Genuine love - spending time, listening evangelistically - this paves the way for conversations about God and knowing God and what it means to go to heaven and what it means to know God as we live this life. Those conversations mean so much more than just getting "them" saved when the conversations are done in relationships where there is genuine love. How does the well-known scripture go? "For God so loved the world." We are called to love the world.

Of course we want the chance to help people know Jesus. But how we go about it is as important as what we accomplish. The method matters. So, yes, we go and share the gospel of salvation that is given to all who come to Jesus. We tell that story, the story of the cross. We tell it to people who know that we love them because before we ever started telling, we were there, listening, giving genuine love

Hebrews 1:1-4; 2:1

How does God get the message across to us? Do you remember from reading the Bible how God spoke at different times in the past? God appeared to Abraham as three men, three strangers. For Moses, it was a burning bush. Balaam, the pagan seer, heard God when his donkey spoke to him. And the prophet Elijah heard God in the silence. The prophet Jonah had to spend some time in the belly of a whale. And Daniel, in exile in Babylon, heard God’s voice in his dreams.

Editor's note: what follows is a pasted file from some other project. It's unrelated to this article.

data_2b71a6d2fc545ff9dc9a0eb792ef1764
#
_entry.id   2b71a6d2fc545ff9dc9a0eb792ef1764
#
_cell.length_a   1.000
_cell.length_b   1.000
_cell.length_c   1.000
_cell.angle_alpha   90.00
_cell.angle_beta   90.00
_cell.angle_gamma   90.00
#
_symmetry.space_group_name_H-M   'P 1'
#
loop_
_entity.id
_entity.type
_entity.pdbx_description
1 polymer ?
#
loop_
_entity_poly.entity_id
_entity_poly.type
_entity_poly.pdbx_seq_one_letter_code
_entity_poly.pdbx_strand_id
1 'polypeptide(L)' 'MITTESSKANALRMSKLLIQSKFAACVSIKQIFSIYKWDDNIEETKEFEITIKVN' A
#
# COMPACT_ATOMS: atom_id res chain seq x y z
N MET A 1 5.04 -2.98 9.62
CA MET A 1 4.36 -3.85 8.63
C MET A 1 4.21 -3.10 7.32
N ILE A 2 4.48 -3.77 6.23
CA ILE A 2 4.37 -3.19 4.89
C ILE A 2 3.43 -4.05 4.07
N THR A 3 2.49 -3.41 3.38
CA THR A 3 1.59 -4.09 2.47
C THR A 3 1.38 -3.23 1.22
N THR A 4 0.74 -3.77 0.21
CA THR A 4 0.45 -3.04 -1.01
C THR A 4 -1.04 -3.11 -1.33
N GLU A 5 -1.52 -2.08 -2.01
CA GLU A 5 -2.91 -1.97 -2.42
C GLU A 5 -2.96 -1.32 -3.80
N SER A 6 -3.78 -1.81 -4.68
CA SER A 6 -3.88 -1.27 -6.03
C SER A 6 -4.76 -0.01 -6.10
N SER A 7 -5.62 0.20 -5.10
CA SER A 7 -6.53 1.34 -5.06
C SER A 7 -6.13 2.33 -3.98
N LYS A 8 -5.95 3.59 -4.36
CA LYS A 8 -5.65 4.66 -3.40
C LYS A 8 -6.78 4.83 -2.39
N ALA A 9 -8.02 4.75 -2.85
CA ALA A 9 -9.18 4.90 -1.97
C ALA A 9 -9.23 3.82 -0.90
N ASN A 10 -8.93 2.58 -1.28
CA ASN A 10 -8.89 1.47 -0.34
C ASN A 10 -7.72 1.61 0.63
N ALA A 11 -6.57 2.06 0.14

Actually that happened several times. Throughout the Bible God or God’s angels spoke important messages to people while they slept. But not the Apostle Paul. For him, it was a blinding light as he walked down the road. And John of Patmos heard God speak when God inspired him to write Revelation. John was worshiping on the Lord’s Day, he was in exile, and the risen Jesus came to him.